• KayWhitlock

    Important to remember, too, that Bayard Rustin was a huge champion for economic justice when red-baiting was widespread.  His politics were always intersectional.  He was the moral force at the center of the Quaker/American Friends Service Committee’s publication, “Speak Truth to Power,” in 1955 – a document that foresaw a national security state.  Yet he was not credited for that document – by his own request because he believed his gayness would be used to discredit the entire work.  As it was, his central involvement with that effort was made possible only because Steve Carey, who later would lead the organization, championed him against stiff internal opposition. 
    Regrettably, the American Friends Service Committee (AFSC) worked hard to disassociate from him earlier on, when he was arrested in Pasadena on a morals involving alleged sex with two younger white men.  At the time, he was working for the Fellowship of Reconciliation (FOR).  Both AFSC and FOR are faith-based groups witnessing for social justice, peace, and humanitarian service.  FOR removed him from the staff.
    Yes, it was in the 1950s, but this is a powerful illustration of how even liberal/progressive groups failed to stand with queers and, on occasion, others who became the targets of McCarthy-type campaigns of political persecution. 
    When I worked for AFSC (I served in different staff capacities), as the then 50th anniversary of the publication of “Speak Truth to Power” approached, I advocated strongly and continually for printing a new edition and organizing an event that at long last told the full truth about Rustin’s involvement and honored him.  It would also permit AFSC to speak publicly about the period when they disavowed him – a public moment of self-reflection and accountability that could have served as a model.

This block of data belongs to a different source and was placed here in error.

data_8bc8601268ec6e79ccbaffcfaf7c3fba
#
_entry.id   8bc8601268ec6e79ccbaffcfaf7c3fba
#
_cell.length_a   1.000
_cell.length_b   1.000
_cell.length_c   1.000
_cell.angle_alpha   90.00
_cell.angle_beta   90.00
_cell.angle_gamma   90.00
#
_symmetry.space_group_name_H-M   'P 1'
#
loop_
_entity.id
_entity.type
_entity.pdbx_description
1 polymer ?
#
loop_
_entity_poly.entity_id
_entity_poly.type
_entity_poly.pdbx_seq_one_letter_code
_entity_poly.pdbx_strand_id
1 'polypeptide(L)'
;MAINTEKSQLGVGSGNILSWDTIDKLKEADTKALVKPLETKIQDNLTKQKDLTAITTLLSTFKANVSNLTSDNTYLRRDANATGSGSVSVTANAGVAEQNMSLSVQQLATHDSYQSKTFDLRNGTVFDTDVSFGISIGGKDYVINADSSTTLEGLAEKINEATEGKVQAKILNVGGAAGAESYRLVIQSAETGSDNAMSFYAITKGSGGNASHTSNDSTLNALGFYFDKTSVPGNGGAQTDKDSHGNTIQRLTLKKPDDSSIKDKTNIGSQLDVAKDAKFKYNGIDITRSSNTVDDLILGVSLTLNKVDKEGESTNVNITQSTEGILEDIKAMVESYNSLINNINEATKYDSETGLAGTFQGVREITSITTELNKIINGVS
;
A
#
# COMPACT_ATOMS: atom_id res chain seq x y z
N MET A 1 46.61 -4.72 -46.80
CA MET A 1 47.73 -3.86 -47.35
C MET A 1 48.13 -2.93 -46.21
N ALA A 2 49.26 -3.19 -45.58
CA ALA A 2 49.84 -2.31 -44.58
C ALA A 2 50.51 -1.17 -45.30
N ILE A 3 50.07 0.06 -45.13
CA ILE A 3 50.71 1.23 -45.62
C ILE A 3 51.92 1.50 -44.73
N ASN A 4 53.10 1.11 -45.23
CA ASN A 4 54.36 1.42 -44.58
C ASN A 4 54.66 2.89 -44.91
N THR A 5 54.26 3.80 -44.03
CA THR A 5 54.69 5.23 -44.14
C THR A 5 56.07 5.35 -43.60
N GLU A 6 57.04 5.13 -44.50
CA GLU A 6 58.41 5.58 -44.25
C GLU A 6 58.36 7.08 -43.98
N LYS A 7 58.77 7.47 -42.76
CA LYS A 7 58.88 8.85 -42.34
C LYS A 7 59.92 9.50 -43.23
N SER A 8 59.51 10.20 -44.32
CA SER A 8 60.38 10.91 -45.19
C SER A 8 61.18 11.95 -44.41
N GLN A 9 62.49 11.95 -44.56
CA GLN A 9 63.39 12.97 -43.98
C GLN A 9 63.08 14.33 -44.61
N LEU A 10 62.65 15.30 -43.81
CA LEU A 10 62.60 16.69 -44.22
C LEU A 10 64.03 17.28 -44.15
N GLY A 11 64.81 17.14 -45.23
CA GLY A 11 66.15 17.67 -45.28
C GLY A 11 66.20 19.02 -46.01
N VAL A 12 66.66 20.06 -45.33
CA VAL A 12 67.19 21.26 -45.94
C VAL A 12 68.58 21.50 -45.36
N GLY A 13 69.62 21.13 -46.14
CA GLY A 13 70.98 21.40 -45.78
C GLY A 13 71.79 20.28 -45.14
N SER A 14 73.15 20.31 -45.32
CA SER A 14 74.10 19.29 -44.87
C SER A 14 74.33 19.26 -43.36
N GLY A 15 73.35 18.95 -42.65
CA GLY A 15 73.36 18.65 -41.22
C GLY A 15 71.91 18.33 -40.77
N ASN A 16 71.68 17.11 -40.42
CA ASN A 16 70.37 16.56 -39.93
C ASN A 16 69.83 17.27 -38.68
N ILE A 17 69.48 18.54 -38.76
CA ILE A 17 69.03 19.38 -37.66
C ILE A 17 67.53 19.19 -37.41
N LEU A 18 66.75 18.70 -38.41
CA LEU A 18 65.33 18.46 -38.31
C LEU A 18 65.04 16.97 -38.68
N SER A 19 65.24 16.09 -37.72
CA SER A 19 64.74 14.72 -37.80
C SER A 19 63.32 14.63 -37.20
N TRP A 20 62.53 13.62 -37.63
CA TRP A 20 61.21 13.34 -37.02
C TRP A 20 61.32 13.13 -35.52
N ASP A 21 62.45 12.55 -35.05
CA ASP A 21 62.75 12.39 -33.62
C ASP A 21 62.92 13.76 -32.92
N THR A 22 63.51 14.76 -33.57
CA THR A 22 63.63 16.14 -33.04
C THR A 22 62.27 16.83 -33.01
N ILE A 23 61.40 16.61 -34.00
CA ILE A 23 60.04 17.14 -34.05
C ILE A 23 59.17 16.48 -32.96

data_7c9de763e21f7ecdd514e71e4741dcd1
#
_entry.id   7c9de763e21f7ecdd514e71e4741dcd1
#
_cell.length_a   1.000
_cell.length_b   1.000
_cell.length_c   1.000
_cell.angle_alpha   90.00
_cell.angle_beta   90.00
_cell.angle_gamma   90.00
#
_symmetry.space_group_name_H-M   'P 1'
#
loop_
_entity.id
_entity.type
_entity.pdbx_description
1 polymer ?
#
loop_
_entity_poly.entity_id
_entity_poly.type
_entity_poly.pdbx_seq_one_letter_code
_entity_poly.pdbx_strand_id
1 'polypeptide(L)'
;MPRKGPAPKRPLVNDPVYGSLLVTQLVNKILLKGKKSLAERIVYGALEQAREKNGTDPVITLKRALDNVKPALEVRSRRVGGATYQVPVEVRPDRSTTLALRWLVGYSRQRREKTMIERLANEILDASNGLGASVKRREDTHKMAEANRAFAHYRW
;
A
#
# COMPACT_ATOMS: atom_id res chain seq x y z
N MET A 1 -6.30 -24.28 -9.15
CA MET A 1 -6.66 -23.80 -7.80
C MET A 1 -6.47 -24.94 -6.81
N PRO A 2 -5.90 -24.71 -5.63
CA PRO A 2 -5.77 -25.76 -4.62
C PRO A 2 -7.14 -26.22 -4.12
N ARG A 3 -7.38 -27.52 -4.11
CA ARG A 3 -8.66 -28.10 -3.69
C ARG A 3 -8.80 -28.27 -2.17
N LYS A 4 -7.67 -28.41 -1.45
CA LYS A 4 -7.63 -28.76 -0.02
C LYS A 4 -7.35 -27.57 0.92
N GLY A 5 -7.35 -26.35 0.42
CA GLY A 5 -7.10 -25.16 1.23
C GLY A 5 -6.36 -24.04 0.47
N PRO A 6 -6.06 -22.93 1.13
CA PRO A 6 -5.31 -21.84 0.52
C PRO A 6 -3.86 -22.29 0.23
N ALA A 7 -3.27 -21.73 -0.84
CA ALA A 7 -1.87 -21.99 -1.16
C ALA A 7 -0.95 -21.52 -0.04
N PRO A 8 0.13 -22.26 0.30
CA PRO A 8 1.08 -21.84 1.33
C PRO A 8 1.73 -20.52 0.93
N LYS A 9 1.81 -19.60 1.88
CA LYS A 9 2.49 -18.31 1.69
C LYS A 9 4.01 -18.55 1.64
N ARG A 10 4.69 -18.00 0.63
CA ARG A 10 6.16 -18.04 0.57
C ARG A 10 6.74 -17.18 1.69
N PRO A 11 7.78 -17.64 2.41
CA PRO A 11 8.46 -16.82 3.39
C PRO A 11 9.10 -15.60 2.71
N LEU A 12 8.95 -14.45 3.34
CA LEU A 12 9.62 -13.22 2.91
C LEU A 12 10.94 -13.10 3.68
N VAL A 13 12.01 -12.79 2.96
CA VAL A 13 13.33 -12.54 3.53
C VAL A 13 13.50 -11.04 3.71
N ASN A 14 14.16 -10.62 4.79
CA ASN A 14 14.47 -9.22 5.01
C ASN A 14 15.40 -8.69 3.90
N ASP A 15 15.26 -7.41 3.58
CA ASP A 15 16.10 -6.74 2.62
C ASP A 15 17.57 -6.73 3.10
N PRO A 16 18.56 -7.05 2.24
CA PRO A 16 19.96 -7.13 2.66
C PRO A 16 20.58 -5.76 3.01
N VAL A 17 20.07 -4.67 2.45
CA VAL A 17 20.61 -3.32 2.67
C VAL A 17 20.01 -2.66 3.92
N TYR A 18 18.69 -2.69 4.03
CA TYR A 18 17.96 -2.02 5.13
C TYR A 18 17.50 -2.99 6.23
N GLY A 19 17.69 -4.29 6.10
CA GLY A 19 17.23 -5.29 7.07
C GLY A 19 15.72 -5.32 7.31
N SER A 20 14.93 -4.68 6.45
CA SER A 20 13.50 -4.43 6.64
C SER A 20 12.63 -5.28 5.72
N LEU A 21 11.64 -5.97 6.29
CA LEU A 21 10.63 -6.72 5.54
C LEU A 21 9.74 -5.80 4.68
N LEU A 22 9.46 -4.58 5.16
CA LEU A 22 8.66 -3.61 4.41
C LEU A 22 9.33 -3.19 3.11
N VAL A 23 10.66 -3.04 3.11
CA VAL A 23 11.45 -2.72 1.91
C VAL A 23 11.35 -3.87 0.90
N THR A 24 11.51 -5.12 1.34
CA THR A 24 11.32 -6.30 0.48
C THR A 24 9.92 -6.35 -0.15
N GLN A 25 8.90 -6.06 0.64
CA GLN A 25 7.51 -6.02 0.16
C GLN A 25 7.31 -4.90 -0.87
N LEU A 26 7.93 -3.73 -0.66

It did not happen. 
    Now, there is a pdf of “Speak Truth to Power” on the AFSC website and you can read it with a 2012 note about Bayard Rustin’s involvement. Apparently, AFSC only truly acknowledged him once there was more general acknowledgment of him, and queer writers and filmmakers had made sure his legacy in so many justice arenas would be acknowledged.  (If I sound angry – I am.  While I am pleased AFSC is at long last acknowledging his contribution, I note that it is years after the organization ended all of its LGBT programming.)  
    Speak Truth to Power pdf here:

    •  @KayWhitlock Sigh
      thanks for that crucial history and always — a reminder Kay

    • David Johansing

      I know it’s been three months since you wrote this, but I wanted to let you know that the AFSC in San Francisco is focusing the Sam Cox Youth Internship on Bayard Rustin and the 1963 March on Washington for Jobs and Freedom.  The project is a high school education module about Bayard Rustin, and it will NOT exclude Rustin’s sexuality. I’m actually the intern, the name’s David, and I have been told that there’s a green light for including gay rights and critical social examination of sexual orientation in addition to Rustin’s passions for labor rights, non-violence, and his organizational legacy.  This is something that will hopefully be used in public schools as well as First Day lessons.
      Wish me luck!